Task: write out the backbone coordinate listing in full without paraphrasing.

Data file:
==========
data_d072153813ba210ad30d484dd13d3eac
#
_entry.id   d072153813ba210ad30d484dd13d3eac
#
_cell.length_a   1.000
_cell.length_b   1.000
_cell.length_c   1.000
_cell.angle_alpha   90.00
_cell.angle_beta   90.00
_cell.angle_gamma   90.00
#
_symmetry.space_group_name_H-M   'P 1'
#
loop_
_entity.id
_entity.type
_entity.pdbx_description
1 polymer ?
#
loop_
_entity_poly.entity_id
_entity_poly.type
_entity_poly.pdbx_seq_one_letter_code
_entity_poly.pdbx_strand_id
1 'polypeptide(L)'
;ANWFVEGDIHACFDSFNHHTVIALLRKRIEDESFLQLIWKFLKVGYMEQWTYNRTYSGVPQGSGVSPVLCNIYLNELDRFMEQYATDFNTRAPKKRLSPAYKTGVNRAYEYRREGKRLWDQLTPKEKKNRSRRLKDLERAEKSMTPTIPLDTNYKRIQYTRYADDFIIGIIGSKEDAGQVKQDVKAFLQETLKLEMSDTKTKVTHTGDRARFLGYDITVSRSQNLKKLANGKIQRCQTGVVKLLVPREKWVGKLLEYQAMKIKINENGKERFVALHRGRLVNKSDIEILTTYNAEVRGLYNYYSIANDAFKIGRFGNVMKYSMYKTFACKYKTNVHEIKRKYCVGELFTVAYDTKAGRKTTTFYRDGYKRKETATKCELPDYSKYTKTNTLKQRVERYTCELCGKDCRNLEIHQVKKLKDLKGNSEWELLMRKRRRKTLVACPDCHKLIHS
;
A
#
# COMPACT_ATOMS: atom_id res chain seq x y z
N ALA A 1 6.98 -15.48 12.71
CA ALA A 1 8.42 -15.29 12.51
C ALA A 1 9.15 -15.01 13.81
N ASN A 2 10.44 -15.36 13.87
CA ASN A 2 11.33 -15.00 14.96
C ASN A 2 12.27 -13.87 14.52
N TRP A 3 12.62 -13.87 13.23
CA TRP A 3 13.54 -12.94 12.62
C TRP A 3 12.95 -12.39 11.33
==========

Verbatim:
data_d072153813ba210ad30d484dd13d3eac
#
_entry.id   d072153813ba210ad30d484dd13d3eac
#
_cell.length_a   1.000
_cell.length_b   1.000
_cell.length_c   1.000
_cell.angle_alpha   90.00
_cell.angle_beta   90.00
_cell.angle_gamma   90.00
#
_symmetry.space_group_name_H-M   'P 1'
#
loop_
_entity.id
_entity.type
_entity.pdbx_description
1 polymer ?
#
loop_
_entity_poly.entity_id
_entity_poly.type
_entity_poly.pdbx_seq_one_letter_code
_entity_poly.pdbx_strand_id
1 'polypeptide(L)'
;ANWFVEGDIHACFDSFNHHTVIALLRKRIEDESFLQLIWKFLKVGYMEQWTYNRTYSGVPQGSGVSPVLCNIYLNELDRFMEQYATDFNTRAPKKRLSPAYKTGVNRAYEYRREGKRLWDQLTPKEKKNRSRRLKDLERAEKSMTPTIPLDTNYKRIQYTRYADDFIIGIIGSKEDAGQVKQDVKAFLQETLKLEMSDTKTKVTHTGDRARFLGYDITVSRSQNLKKLANGKIQRCQTGVVKLLVPREKWVGKLLEYQAMKIKINENGKERFVALHRGRLVNKSDIEILTTYNAEVRGLYNYYSIANDAFKIGRFGNVMKYSMYKTFACKYKTNVHEIKRKYCVGELFTVAYDTKAGRKTTTFYRDGYKRKETATKCELPDYSKYTKTNTLKQRVERYTCELCGKDCRNLEIHQVKKLKDLKGNSEWELLMRKRRRKTLVACPDCHKLIHS
;
A
#
# COMPACT_ATOMS: atom_id res chain seq x y z
N ALA A 1 6.98 -15.48 12.71
CA ALA A 1 8.42 -15.29 12.51
C ALA A 1 9.15 -15.01 13.81
N ASN A 2 10.44 -15.36 13.87
CA ASN A 2 11.33 -15.00 14.96
C ASN A 2 12.27 -13.87 14.52
N TRP A 3 12.62 -13.87 13.23
CA TRP A 3 13.54 -12.94 12.62
C TRP A 3 12.95 -12.39 11.33